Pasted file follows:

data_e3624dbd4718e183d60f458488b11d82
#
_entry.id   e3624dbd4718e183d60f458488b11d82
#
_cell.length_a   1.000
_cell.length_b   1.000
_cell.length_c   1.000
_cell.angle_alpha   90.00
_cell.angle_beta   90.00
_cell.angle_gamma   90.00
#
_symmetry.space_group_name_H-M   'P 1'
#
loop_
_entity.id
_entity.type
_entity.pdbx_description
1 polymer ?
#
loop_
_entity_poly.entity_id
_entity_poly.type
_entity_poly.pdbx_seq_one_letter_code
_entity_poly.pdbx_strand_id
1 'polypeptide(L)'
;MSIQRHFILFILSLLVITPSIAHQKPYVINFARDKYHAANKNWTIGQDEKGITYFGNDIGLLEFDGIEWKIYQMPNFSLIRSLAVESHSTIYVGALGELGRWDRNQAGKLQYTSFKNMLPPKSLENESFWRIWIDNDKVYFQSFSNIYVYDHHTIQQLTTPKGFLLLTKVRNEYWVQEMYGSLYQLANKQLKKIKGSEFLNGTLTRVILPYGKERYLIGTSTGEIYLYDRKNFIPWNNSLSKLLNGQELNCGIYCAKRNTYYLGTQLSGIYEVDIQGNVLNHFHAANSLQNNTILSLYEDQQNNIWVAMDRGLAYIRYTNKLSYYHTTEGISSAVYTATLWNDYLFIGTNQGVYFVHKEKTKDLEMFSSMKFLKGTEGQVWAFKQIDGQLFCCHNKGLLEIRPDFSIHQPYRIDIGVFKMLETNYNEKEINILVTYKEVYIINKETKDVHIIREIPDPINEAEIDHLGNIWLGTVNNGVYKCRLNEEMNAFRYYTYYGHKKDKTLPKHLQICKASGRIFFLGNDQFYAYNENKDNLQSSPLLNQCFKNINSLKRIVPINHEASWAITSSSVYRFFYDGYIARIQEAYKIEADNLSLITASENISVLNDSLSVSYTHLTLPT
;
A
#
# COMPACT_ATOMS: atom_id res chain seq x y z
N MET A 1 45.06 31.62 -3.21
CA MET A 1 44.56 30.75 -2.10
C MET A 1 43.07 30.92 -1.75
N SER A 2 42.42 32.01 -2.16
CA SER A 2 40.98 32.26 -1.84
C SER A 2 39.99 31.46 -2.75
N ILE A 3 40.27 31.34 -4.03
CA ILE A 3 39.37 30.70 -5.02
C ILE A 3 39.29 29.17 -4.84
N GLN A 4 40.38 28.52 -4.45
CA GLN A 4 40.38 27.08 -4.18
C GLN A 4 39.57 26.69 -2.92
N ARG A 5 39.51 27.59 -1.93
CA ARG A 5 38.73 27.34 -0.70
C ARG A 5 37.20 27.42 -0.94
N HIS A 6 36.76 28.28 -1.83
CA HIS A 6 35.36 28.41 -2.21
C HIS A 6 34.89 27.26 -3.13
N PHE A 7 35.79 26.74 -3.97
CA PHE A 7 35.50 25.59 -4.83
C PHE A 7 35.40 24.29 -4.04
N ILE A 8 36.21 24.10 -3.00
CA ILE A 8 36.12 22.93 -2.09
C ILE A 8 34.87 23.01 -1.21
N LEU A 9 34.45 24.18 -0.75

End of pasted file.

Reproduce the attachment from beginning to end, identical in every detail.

data_e3624dbd4718e183d60f458488b11d82
#
_entry.id   e3624dbd4718e183d60f458488b11d82
#
_cell.length_a   1.000
_cell.length_b   1.000
_cell.length_c   1.000
_cell.angle_alpha   90.00
_cell.angle_beta   90.00
_cell.angle_gamma   90.00
#
_symmetry.space_group_name_H-M   'P 1'
#
loop_
_entity.id
_entity.type
_entity.pdbx_description
1 polymer ?
#
loop_
_entity_poly.entity_id
_entity_poly.type
_entity_poly.pdbx_seq_one_letter_code
_entity_poly.pdbx_strand_id
1 'polypeptide(L)'
;MSIQRHFILFILSLLVITPSIAHQKPYVINFARDKYHAANKNWTIGQDEKGITYFGNDIGLLEFDGIEWKIYQMPNFSLIRSLAVESHSTIYVGALGELGRWDRNQAGKLQYTSFKNMLPPKSLENESFWRIWIDNDKVYFQSFSNIYVYDHHTIQQLTTPKGFLLLTKVRNEYWVQEMYGSLYQLANKQLKKIKGSEFLNGTLTRVILPYGKERYLIGTSTGEIYLYDRKNFIPWNNSLSKLLNGQELNCGIYCAKRNTYYLGTQLSGIYEVDIQGNVLNHFHAANSLQNNTILSLYEDQQNNIWVAMDRGLAYIRYTNKLSYYHTTEGISSAVYTATLWNDYLFIGTNQGVYFVHKEKTKDLEMFSSMKFLKGTEGQVWAFKQIDGQLFCCHNKGLLEIRPDFSIHQPYRIDIGVFKMLETNYNEKEINILVTYKEVYIINKETKDVHIIREIPDPINEAEIDHLGNIWLGTVNNGVYKCRLNEEMNAFRYYTYYGHKKDKTLPKHLQICKASGRIFFLGNDQFYAYNENKDNLQSSPLLNQCFKNINSLKRIVPINHEASWAITSSSVYRFFYDGYIARIQEAYKIEADNLSLITASENISVLNDSLSVSYTHLTLPT
;
A
#
# COMPACT_ATOMS: atom_id res chain seq x y z
N MET A 1 45.06 31.62 -3.21
CA MET A 1 44.56 30.75 -2.10
C MET A 1 43.07 30.92 -1.75
N SER A 2 42.42 32.01 -2.16
CA SER A 2 40.98 32.26 -1.84
C SER A 2 39.99 31.46 -2.75
N ILE A 3 40.27 31.34 -4.03
CA ILE A 3 39.37 30.70 -5.02
C ILE A 3 39.29 29.17 -4.84
N GLN A 4 40.38 28.52 -4.45
CA GLN A 4 40.38 27.08 -4.18
C GLN A 4 39.57 26.69 -2.92
N ARG A 5 39.51 27.59 -1.93
CA ARG A 5 38.73 27.34 -0.70
C ARG A 5 37.20 27.42 -0.94
N HIS A 6 36.76 28.28 -1.83
CA HIS A 6 35.36 28.41 -2.21
C HIS A 6 34.89 27.26 -3.13
N PHE A 7 35.79 26.74 -3.97
CA PHE A 7 35.50 25.59 -4.83
C PHE A 7 35.40 24.29 -4.04
N ILE A 8 36.21 24.10 -3.00
CA ILE A 8 36.12 22.93 -2.09
C ILE A 8 34.87 23.01 -1.21
N LEU A 9 34.45 24.18 -0.75